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Demystifying the infrastructure bond

NAIROBI, Kenya, Feb 25 – Many investors disillusioned about the viability of the stock market and its returns have been asking what other investment options are available. One increasingly attractive option is the Infrastructure Bond. But how many Kenyans know about it and even of greater concern, how many can afford to invest in it?

Infrastructure bonds are issued to help fund projects such as those for land or air transport, electricity generation and transmission or distribution of water supply. The bonds carry tax advantages which enable funding at lower interest rates.

The Government of Kenya Infrastructure Bond aims to raise Sh18.5 billion. Its primary purpose is to fund infrastructure projects in the country in line with the Vision 2030. Among these programmes are water and sewerage irrigation. This involves the construction of dams and construction of irrigation infrastructure.

It was somewhat unexpected to see the infrastructure bond oversubscribed by 45 percent or Sh26.9 billion against the Sh8.5 billion that the government had sought considering that little was done in terms of investor education prior to its floatation. This is evidence that investors have a great appetite for alternative investment options and want to move away from the traditional ones, particularly listed stocks and interest from deposits in financial institutions.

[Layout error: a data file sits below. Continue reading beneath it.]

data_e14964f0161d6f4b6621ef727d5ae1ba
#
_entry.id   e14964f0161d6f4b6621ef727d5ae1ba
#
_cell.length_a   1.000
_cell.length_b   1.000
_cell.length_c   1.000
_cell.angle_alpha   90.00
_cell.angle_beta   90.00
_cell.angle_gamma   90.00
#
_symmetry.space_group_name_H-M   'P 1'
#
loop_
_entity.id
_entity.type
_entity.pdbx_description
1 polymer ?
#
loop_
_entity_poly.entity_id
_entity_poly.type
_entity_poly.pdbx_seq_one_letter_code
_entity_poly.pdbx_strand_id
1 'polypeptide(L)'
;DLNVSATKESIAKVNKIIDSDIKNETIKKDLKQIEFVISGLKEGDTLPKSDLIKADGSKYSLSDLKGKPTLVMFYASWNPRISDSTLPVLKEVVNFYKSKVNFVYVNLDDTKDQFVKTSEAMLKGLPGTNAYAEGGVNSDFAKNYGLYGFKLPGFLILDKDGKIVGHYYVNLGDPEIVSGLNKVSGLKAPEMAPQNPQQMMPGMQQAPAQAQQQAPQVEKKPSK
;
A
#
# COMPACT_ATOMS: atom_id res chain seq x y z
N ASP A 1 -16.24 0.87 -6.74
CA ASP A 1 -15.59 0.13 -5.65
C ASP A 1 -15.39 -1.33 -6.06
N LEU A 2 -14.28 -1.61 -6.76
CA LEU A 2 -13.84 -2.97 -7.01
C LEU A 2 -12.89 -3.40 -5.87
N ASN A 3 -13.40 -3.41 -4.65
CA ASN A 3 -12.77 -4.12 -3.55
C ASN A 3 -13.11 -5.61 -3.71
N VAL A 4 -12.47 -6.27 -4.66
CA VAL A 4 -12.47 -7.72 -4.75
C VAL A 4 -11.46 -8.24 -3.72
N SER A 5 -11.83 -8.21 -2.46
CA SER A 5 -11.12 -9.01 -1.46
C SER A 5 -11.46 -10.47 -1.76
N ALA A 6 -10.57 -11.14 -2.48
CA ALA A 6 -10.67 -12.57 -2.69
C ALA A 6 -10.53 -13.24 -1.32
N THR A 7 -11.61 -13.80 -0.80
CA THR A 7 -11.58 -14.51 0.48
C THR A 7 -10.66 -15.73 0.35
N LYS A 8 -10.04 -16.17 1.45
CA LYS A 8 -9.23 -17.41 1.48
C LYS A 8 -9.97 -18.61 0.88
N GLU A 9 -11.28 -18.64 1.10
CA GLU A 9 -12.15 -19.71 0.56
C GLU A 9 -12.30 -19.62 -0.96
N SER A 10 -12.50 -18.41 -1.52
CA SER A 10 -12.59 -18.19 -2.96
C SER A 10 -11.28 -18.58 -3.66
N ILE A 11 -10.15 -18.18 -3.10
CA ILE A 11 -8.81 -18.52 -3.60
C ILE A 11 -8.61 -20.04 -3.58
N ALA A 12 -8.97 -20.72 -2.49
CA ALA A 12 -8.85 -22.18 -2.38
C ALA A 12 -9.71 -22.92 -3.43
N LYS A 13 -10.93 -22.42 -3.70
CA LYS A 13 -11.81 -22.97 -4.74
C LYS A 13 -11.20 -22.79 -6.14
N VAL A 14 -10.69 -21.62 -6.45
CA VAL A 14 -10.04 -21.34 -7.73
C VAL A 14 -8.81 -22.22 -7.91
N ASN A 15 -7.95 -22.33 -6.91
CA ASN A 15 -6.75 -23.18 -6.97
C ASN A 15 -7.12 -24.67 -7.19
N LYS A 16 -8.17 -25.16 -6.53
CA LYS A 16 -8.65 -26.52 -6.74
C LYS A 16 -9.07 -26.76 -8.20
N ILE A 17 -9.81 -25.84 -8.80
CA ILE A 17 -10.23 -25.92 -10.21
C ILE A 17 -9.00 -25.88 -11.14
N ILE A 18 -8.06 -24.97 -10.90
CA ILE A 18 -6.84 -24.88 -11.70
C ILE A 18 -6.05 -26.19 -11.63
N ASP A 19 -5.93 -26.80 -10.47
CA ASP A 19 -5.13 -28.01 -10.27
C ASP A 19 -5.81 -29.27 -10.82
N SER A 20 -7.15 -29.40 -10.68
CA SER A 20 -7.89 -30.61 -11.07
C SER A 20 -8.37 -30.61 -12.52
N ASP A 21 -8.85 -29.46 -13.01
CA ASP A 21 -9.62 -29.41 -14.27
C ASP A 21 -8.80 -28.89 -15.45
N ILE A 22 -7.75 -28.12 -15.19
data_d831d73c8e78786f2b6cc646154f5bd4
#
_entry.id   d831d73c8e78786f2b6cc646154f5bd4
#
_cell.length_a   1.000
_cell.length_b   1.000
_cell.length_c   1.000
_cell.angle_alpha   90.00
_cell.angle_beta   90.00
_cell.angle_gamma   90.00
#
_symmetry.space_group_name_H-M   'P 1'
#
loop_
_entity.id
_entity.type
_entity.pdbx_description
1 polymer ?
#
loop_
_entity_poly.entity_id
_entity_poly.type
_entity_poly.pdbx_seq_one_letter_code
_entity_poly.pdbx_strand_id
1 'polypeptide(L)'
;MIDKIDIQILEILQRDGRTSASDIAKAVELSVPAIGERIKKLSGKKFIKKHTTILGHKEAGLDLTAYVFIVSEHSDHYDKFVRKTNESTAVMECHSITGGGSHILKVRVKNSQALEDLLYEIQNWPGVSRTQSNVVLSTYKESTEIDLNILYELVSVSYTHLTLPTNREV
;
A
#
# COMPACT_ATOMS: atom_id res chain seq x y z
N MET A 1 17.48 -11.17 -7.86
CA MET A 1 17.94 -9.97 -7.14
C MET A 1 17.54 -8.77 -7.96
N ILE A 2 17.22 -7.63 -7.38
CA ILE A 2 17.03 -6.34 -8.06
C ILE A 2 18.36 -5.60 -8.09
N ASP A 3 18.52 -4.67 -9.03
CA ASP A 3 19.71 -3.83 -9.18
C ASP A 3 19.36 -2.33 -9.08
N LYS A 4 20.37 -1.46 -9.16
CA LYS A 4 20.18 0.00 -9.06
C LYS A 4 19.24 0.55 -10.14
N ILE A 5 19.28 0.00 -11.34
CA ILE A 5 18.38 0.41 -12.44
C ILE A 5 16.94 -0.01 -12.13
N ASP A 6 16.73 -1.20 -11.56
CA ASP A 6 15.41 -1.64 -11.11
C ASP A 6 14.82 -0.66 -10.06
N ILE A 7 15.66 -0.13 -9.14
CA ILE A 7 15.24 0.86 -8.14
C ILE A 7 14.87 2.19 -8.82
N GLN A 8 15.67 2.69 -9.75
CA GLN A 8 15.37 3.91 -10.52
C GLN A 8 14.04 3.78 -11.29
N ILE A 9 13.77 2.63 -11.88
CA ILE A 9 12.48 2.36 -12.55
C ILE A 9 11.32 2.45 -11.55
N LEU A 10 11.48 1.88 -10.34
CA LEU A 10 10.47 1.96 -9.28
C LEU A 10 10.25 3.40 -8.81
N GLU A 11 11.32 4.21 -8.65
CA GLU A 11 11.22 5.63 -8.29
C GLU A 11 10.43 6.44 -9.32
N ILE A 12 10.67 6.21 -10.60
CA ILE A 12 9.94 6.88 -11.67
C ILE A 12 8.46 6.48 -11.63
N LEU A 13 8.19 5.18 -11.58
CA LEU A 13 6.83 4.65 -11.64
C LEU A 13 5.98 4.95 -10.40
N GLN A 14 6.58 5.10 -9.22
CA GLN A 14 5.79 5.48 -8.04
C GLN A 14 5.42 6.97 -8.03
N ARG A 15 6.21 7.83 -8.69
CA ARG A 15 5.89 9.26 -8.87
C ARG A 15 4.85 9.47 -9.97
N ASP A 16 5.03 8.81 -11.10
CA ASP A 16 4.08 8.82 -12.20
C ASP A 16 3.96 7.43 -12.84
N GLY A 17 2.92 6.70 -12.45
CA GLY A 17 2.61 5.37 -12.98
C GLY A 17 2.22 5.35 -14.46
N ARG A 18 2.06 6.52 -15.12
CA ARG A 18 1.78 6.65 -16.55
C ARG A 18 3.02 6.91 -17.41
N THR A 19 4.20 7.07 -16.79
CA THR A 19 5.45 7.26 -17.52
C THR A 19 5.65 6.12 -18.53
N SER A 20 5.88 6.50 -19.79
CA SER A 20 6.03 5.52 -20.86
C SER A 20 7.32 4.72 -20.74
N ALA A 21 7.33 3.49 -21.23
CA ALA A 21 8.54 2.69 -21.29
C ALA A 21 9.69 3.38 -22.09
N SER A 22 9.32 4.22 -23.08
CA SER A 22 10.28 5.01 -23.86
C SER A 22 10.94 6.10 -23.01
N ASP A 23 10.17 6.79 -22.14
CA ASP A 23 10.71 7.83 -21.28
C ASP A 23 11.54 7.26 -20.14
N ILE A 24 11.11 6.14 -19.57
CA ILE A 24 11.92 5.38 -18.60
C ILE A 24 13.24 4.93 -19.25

It is mandatory for those interested in investing in the bonds to have Central Depository and Settlement Corporation (CDSC) accounts with the Central Bank of Kenya (CBK). Investors can open the accounts in Nairobi as well as one of the four major towns in the country, Nairobi, Mombasa, Kisumu and Eldoret.

The minimum investment is more or less affordable at Sh100,000 and thereafter in multiples of Sh50,000. However, interest from retail investors is minimal. This may be attributed to the unfavourable state of the economy, misinformation about the bond and most probably fading hope after many burnt their fingers in the Nairobi stock Exchange (NSE). The Capital Markets Authority may also be faulted for providing little, if any, investor education while the short window probably left little time for investors particularly those with lower incomes to acquire funds to finance the investment venture.